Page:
Homeowners who have gone through a short sale or participated in a deed-in-lieu arrangement with their lenders may, beginning July 1, 2010, qualify for new mortgages under Fannie Mae programs in as little as two years from the recording of the short sale or deed-in-lieu arrangement. The current penalty period before recovery of credit is four years.
In order to qualify for the new loan after the two-year penalty period, the homeowner must:
- save a down payment of at least 20% towards their new home; and
- reestablish a good credit score under Fannie Mae's credit scoring system, which takes into account Fair Isaac Company (FICO) credit scores.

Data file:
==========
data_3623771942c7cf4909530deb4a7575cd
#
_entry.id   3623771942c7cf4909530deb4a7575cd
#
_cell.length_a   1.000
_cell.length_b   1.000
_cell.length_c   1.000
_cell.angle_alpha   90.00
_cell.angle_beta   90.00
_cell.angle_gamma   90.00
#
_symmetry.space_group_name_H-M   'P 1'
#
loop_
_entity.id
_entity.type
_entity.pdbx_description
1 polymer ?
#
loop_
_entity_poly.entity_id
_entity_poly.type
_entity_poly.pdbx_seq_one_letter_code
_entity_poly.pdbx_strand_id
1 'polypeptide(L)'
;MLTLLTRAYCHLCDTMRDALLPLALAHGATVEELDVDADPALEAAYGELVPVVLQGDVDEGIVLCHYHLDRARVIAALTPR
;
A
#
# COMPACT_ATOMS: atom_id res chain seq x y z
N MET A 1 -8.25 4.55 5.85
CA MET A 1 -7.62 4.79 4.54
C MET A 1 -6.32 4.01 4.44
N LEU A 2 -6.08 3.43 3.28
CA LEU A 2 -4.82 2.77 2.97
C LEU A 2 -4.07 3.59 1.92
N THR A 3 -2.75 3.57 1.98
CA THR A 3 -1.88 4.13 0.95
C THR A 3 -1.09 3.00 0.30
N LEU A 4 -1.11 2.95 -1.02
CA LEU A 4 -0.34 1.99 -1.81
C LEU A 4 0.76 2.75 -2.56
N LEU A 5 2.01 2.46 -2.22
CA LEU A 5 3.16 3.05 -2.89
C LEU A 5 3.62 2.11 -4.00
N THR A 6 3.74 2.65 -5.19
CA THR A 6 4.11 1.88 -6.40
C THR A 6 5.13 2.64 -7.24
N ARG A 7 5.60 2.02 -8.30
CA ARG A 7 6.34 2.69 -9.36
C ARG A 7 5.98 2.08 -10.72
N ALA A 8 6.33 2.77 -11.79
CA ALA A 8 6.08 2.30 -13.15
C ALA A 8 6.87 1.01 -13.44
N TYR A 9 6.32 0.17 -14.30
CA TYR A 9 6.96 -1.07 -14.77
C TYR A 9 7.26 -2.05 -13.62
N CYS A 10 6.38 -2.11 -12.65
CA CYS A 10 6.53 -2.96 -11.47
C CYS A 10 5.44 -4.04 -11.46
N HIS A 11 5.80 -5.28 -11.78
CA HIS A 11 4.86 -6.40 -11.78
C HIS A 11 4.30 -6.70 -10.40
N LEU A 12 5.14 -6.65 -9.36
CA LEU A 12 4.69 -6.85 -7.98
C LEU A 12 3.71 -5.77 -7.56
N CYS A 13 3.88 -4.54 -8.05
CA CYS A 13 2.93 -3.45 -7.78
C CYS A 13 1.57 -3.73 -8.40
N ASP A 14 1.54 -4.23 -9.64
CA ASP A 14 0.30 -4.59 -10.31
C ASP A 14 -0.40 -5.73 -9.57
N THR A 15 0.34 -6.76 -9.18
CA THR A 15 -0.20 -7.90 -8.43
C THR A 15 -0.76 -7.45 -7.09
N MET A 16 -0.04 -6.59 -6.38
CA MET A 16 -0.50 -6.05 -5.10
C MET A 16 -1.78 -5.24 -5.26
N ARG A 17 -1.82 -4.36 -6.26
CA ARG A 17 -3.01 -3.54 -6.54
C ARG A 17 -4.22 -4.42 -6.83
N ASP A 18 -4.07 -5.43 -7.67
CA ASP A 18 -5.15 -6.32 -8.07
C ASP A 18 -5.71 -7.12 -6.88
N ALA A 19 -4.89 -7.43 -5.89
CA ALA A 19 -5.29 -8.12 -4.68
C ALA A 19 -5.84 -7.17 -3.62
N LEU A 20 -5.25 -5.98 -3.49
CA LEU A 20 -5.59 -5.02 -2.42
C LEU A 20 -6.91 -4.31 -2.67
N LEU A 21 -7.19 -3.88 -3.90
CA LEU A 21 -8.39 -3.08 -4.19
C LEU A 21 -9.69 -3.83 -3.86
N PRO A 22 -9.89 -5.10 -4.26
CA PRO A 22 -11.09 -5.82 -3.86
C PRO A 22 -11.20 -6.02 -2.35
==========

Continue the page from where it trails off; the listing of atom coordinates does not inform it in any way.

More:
In special circumstances, a homeowner may be able to qualify for a new loan after the two-year penalty period without a full 20% down payment if they can prove that their short sale or deed-in-lieu was due to a special circumstance such as:
- job loss;
- divorce; or
- medical expenses.
However, as Fannie Mae is requiring homeowners seeking this shortened two-year penalty period to reestablish their good credit under a FICO-based scoring system, non-traditional credit - credit history which is not reported in FICO scores, such as rental, utility or cellphone bill payments - will be ignored, cutting out a significant portion of the good financial behavior most homeowners established after the financial trauma of a short sale or deed-in-lieu.